Fatigue as a key human factor in complex sociotechnical systems: Vessel Traffic Services

  1. Crestelo Moreno, Fernando 12
  2. Soto-López, Verónica 3
  3. Menéndez-Teleña, Deva 3
  4. Roca-González, Joaquín 2
  5. Suardíaz Muro, Juan 2
  6. Roces, Cristina 3
  7. Paíno, Mercedes 3
  8. Fernández, Imma 3
  9. Díaz-Secades, Luis Alfonso 3
  1. 1 Spanish Maritime Search and Rescue Agency, Cartagena, Spain
  2. 2 Universidad Politécnica de Cartagena

    Universidad Politécnica de Cartagena

    Cartagena, España

    ROR https://ror.org/02k5kx966

  3. 3 Universidad de Oviedo

    Universidad de Oviedo

    Oviedo, España

    ROR https://ror.org/006gksa02

Frontiers in Public Health

ISSN: 2296-2565

Year of publication: 2023

Volume: 11

Type: Article

DOI: 10.3389/FPUBH.2023.1160971 GOOGLE SCHOLAR lock_openOpen access editor

More publications in: Frontiers in Public Health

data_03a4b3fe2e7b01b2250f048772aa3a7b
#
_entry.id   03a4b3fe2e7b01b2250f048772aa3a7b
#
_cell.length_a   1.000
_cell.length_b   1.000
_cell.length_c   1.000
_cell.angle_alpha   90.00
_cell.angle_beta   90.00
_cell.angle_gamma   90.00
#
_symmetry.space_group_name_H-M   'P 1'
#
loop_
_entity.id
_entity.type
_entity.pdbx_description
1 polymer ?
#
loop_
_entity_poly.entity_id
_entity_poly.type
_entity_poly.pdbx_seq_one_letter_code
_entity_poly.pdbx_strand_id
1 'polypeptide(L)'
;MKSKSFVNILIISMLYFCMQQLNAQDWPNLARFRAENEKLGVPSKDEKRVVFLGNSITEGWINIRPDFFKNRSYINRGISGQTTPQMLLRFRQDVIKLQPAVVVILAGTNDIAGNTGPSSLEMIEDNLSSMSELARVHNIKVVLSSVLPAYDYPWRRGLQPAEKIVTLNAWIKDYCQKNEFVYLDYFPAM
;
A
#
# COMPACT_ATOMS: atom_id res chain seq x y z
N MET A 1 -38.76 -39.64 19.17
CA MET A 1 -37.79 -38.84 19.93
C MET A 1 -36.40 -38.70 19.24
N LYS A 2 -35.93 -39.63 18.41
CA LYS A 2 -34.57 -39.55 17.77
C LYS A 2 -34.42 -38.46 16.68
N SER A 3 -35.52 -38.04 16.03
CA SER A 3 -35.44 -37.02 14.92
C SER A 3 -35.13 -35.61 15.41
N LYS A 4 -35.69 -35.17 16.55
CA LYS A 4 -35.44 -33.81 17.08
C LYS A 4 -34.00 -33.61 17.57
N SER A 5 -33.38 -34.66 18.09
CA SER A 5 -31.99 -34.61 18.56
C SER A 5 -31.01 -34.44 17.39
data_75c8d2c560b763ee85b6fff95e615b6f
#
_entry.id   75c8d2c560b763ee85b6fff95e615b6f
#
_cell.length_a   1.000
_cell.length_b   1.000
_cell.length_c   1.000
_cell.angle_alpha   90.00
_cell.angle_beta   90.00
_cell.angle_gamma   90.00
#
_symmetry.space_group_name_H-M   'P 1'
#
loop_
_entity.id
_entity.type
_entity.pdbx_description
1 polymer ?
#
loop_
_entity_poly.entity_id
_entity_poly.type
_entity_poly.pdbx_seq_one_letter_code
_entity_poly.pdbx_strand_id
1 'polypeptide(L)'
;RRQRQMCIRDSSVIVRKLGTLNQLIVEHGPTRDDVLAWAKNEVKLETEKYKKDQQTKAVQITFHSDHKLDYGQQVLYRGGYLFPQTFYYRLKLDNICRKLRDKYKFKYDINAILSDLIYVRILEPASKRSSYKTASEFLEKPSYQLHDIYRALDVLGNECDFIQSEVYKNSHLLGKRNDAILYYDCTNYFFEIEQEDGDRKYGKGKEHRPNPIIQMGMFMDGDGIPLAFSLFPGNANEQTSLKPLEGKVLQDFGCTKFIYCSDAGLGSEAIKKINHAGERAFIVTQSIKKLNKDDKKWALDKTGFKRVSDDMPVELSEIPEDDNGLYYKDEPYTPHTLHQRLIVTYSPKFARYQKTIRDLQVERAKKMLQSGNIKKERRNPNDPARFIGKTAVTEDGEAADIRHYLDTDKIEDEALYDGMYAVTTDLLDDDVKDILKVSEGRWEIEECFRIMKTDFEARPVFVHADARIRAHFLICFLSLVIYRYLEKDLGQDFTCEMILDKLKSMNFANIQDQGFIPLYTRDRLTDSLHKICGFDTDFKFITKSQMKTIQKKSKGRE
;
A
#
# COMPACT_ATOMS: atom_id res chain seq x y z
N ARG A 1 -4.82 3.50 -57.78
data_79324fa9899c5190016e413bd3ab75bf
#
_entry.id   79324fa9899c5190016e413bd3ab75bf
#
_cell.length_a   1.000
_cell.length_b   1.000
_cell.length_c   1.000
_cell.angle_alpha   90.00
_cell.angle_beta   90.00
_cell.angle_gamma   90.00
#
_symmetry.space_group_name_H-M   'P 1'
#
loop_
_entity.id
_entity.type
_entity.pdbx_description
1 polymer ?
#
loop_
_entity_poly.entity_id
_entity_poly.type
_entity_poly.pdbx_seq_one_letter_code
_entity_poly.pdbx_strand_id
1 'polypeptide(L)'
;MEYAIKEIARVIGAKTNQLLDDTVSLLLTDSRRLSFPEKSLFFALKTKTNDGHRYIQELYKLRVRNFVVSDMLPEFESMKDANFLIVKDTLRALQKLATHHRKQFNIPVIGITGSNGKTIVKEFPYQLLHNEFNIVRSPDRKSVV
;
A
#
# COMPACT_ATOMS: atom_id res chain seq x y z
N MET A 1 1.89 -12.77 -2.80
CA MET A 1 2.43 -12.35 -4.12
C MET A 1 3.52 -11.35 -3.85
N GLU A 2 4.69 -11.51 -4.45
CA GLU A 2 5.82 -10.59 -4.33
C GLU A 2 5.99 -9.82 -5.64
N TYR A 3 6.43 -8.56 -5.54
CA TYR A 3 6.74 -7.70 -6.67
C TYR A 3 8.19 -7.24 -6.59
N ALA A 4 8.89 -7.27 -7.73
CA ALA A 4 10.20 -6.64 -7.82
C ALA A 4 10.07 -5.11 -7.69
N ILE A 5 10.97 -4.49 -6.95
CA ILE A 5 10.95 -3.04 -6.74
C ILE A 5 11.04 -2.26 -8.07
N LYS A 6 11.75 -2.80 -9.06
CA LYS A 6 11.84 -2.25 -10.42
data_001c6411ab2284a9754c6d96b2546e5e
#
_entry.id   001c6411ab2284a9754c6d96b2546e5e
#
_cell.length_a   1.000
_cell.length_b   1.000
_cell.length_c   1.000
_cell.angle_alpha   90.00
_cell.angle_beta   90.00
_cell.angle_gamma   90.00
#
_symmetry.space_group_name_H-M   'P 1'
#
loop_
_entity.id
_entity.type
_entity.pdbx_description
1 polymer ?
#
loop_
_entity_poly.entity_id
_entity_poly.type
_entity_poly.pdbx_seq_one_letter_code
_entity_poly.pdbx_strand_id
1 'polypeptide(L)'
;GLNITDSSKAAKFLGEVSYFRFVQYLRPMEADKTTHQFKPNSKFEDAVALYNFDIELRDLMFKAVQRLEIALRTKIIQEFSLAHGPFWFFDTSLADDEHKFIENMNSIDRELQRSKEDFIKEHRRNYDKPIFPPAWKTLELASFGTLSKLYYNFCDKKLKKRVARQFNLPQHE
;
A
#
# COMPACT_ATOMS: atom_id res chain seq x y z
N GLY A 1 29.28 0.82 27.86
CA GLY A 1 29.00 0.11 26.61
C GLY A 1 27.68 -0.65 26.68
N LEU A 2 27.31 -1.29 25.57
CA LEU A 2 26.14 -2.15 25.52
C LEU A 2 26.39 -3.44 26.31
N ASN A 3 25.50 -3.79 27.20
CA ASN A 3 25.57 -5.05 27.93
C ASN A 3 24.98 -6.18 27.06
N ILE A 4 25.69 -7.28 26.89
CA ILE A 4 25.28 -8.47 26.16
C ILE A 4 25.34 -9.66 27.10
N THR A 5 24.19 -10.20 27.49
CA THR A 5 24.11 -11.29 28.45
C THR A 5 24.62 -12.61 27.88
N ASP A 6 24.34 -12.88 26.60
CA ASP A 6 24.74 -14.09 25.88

Background: Vessel Traffic Services (VTS) are considered a subsystem of people, whose mission is to improve the effectiveness and efficiency of maritime transport within the maritime system. VTS operate as a control system where Vessel Traffic Services Operators (VTSOs) must cope with a complex environment to make up for safe and efficient maritime transport, so it is essential to understand how these operators maintain control through adapting to the uncertain and dynamic environment of maritime traffic. This multidisciplinary study explores how human factors within this complex sociotechnical system, means VTS, play a role in maritime safety, specifically focusing on fatigue, which is considered a key variable for VTSOs' performance. In this context, the research has focused on the assessment of fatigue with psychological and operational instruments to highlight the importance of the human element in CSSs.Objective: To study the intra and inter-individual differences in fatigue ratings and their relationships with other personal and environmental variables: mental workload, work shifts, reaction time, and hours of usual sleep.Methods: The study was conducted in two of the 19 Spanish Maritime Rescue Coordination Centers (MRCCs) with a sample of 23 active VTSOs (82.14% of the staff). Both objective and standardized subjective measures were used to assess fatigue and associated sleepiness (Borg RPE, Nasa-TLX, Stanford Sleepiness Scale, and Self-Assessment Manikin Scale).Results: A significant positive correlation between fatigue and mental workload was found, being more prevalent in the night shift, which shows a bigger variation in these variables. A significant difference was found in the increase in fatigue experienced throughout the shift depending on the hours of usual sleep, being smaller in the group of subjects reporting to sleep more.Conclusion: The human element is key to maritime safety related to Vessel Traffic Services, so it is of paramount importance to consider certain measures to counteract the negative effects of fatigue. A proper organization of duties on/off periods, assessment of work and rest schedules, and the implementation of fatigue management programs based on sleep education are recommended.

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